The Emergency Fund Fallacy

This is a repost of a post from last year.  I’ve been in all day meetings in Philadelphia, commuting back and forth, so if you are reading this, I haven’t had time to write a new post, and this one has appeared through the magic of post scheduling.   We’ll be back to our normal programming next Friday.

I saw a post on a blog a couple of days ago from a self proclaimed expert explaining the need for an ‘Emergency Fund’, and I thought a post might be in order.

In plain language: if you have any consumer debt (credit cards, car loans, etc), you should not have an Emergency Fund if your goal is to increase your net worth. There is no reason to pay interest to save money.

Lets say you have $10k in credit card debt, and you are paying 20% interest on that debt. You decide you need 6 months after tax in the bank as an emergency fund, in case you get laid off, or hit by a bus, or mauled by a dog, whatever. You make $60k a year, so you need about $20k in the bank.

Think about that for a minute. How long would it take you to save $20K? And you want to not pay off your credit cards for that long? A significant “EF” is a huge mistake if your goal is to increase your net worth. Continue reading


Debt Repayment Strategy

This is part of a weekly series on personal finance and wealth building.  If you care to read them all, please click on the ‘Building Wealth’ category on the right.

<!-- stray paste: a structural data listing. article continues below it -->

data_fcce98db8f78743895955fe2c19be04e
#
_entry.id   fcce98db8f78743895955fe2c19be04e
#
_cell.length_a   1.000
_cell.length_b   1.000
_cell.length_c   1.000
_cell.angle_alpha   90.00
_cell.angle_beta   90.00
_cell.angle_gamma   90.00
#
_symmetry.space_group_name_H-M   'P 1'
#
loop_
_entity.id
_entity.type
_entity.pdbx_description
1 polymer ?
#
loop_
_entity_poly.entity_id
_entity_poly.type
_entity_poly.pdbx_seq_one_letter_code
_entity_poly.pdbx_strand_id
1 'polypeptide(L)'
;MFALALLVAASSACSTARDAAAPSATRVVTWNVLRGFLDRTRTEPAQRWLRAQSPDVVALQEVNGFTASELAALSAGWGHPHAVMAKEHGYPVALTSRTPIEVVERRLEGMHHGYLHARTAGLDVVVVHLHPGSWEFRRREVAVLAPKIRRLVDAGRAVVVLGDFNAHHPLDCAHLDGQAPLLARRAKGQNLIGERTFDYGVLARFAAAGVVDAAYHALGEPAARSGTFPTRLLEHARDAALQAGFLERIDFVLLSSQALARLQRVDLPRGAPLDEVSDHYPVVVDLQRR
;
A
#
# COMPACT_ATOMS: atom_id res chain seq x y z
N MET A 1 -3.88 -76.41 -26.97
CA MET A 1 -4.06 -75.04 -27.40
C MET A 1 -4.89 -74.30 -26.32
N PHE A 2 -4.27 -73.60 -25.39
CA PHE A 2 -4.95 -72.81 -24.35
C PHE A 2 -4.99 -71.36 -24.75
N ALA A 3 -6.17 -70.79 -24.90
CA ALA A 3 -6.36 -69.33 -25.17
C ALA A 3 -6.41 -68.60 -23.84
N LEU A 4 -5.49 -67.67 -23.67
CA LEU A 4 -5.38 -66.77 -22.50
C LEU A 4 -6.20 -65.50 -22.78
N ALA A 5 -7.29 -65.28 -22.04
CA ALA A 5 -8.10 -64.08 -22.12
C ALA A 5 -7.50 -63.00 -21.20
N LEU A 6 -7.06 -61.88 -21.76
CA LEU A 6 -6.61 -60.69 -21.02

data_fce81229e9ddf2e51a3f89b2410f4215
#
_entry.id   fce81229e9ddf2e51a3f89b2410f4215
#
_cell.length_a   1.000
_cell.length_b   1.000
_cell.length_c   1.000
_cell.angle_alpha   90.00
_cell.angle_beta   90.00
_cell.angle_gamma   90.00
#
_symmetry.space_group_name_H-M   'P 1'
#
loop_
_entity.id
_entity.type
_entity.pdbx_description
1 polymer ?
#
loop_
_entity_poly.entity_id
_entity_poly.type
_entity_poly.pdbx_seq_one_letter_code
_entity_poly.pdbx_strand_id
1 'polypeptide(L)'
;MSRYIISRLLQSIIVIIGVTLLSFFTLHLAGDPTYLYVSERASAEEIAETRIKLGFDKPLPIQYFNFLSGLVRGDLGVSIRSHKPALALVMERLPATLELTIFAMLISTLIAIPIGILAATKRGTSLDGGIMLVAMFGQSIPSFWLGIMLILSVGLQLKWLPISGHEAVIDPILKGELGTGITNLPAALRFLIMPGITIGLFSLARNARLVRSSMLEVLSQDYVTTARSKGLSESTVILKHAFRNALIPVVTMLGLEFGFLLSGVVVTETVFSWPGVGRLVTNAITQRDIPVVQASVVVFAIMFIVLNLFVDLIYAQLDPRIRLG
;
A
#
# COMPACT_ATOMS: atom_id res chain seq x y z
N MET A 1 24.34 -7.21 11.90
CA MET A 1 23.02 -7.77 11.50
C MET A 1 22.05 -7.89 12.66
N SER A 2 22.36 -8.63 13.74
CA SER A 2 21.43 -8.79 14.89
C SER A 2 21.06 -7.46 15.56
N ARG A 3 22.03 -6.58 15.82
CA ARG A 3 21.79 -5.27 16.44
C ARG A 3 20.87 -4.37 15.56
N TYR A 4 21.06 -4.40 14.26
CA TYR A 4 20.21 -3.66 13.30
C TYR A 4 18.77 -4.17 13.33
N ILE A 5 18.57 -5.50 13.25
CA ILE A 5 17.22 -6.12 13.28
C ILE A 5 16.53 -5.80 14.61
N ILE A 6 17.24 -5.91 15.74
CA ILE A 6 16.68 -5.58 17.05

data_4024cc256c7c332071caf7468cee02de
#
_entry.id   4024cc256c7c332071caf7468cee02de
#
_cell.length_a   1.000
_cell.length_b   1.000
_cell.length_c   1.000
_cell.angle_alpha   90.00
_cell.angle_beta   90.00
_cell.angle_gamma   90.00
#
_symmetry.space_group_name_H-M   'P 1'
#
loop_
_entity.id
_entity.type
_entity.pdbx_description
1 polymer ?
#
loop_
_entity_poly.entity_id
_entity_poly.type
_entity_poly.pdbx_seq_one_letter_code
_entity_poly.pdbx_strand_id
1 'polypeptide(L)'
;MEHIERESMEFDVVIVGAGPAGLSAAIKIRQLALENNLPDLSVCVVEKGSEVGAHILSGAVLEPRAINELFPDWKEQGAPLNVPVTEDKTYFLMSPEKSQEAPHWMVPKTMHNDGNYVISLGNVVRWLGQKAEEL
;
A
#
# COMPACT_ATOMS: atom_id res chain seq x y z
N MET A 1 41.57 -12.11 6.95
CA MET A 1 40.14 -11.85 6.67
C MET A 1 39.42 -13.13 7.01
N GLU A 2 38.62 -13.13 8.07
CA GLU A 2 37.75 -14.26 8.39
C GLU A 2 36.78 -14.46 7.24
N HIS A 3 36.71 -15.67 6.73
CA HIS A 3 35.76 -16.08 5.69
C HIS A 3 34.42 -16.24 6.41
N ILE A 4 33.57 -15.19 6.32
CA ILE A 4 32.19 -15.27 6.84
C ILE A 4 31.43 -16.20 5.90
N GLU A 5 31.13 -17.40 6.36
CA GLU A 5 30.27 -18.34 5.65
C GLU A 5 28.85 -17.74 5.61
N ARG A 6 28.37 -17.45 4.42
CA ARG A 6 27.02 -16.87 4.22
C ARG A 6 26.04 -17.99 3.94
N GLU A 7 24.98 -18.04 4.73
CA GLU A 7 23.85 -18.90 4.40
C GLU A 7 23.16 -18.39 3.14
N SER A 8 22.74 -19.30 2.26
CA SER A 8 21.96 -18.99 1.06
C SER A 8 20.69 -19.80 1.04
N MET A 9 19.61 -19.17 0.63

If you’ve followed along for the last several weeks, you’ve gotten to the point that you are ready to develop and implement a debt repayment strategy.  You’ve seen the five basic steps to maximizing wealth, you’ve built your balance sheet, income statement, and your budget.  Now it’s time to get you out of debt.

How you got into this mess is largely irrelevant.  I’m not judging, and you shouldn’t beat yourself up.  I know I made a lot of poor choices when I was younger when it came to money, and I paid for it.  The good news for you is that, like with almost anything, if you put your mind to it, stick to a plan, and work hard, you can get out of overwhelming debt faster than you think.  Continue reading


Financial Friday: Budgeting and Debt Repayment

This is part of a weekly series on personal finance and wealth building.  If you care to read them all, please click on the ‘Building Wealth’ category on the right.

Most people giving and taking financial advice focus on the budget as the key to building wealth.  I disagree, but budgeting is a very important tool in the process of paying off debt, and can play a role in building your net worth by helping you live beneath your means and effectively plan and meet your savings goals.  I don’t think having a budget is a requirement if you aren’t in debt; I don’t use one, although I do track some of my spending.

One of the running themes in this series is to keep things as simple as possible to meet the requirements of the process.  My approach to budgeting is no different (and if you’ve known me for a while or remember anything I’ve written on lifting, you’ll see some similarities).

To build your budget, you first need to know how much money is coming in during a period of time.  Most people use a month, and that’s just fine with me.  We discussed how to get a good picture of your income and expenses last week.  We also need a detailed list of every bit of spending for the month.  It’s a bit of a record keeping hassle, but for this one month, it is absolutely critical that you know exactly how much you spend and what you spend it on.  As we get in to budgeting, you’ll find that you spend a lot of money on stuff you don’t need, and you’ll find a lot of waste. Continue reading